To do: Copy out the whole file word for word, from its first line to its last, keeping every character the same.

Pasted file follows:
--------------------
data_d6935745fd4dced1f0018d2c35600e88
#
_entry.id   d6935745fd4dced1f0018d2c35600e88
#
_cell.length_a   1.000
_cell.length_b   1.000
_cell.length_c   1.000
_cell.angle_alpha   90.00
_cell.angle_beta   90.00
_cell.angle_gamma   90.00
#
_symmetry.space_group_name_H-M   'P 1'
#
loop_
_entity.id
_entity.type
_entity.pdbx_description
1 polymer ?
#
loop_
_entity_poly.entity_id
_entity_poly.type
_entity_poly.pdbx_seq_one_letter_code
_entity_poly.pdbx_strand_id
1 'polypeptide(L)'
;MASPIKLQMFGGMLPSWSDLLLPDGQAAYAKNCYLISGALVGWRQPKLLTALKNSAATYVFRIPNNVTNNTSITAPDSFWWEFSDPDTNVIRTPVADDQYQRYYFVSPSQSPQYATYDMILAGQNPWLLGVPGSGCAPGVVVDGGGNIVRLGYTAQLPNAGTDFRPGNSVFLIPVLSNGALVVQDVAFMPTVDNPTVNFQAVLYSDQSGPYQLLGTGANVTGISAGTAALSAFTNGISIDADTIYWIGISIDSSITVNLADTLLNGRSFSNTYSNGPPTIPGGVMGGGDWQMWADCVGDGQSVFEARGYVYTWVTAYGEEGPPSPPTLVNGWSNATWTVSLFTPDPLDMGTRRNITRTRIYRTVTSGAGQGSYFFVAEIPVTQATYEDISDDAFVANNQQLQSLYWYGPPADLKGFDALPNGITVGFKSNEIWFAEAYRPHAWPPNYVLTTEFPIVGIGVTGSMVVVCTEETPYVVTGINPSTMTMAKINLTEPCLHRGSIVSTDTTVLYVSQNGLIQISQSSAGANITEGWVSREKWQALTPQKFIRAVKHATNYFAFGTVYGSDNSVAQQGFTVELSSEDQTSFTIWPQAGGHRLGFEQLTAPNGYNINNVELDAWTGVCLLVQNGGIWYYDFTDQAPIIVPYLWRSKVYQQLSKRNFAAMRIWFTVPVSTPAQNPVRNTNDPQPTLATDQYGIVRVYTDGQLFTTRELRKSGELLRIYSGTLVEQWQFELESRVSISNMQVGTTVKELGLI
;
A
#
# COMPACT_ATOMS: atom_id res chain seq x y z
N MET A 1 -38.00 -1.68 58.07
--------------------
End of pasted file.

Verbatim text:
data_d6935745fd4dced1f0018d2c35600e88
#
_entry.id   d6935745fd4dced1f0018d2c35600e88
#
_cell.length_a   1.000
_cell.length_b   1.000
_cell.length_c   1.000
_cell.angle_alpha   90.00
_cell.angle_beta   90.00
_cell.angle_gamma   90.00
#
_symmetry.space_group_name_H-M   'P 1'
#
loop_
_entity.id
_entity.type
_entity.pdbx_description
1 polymer ?
#
loop_
_entity_poly.entity_id
_entity_poly.type
_entity_poly.pdbx_seq_one_letter_code
_entity_poly.pdbx_strand_id
1 'polypeptide(L)'
;MASPIKLQMFGGMLPSWSDLLLPDGQAAYAKNCYLISGALVGWRQPKLLTALKNSAATYVFRIPNNVTNNTSITAPDSFWWEFSDPDTNVIRTPVADDQYQRYYFVSPSQSPQYATYDMILAGQNPWLLGVPGSGCAPGVVVDGGGNIVRLGYTAQLPNAGTDFRPGNSVFLIPVLSNGALVVQDVAFMPTVDNPTVNFQAVLYSDQSGPYQLLGTGANVTGISAGTAALSAFTNGISIDADTIYWIGISIDSSITVNLADTLLNGRSFSNTYSNGPPTIPGGVMGGGDWQMWADCVGDGQSVFEARGYVYTWVTAYGEEGPPSPPTLVNGWSNATWTVSLFTPDPLDMGTRRNITRTRIYRTVTSGAGQGSYFFVAEIPVTQATYEDISDDAFVANNQQLQSLYWYGPPADLKGFDALPNGITVGFKSNEIWFAEAYRPHAWPPNYVLTTEFPIVGIGVTGSMVVVCTEETPYVVTGINPSTMTMAKINLTEPCLHRGSIVSTDTTVLYVSQNGLIQISQSSAGANITEGWVSREKWQALTPQKFIRAVKHATNYFAFGTVYGSDNSVAQQGFTVELSSEDQTSFTIWPQAGGHRLGFEQLTAPNGYNINNVELDAWTGVCLLVQNGGIWYYDFTDQAPIIVPYLWRSKVYQQLSKRNFAAMRIWFTVPVSTPAQNPVRNTNDPQPTLATDQYGIVRVYTDGQLFTTRELRKSGELLRIYSGTLVEQWQFELESRVSISNMQVGTTVKELGLI
;
A
#
# COMPACT_ATOMS: atom_id res chain seq x y z
N MET A 1 -38.00 -1.68 58.07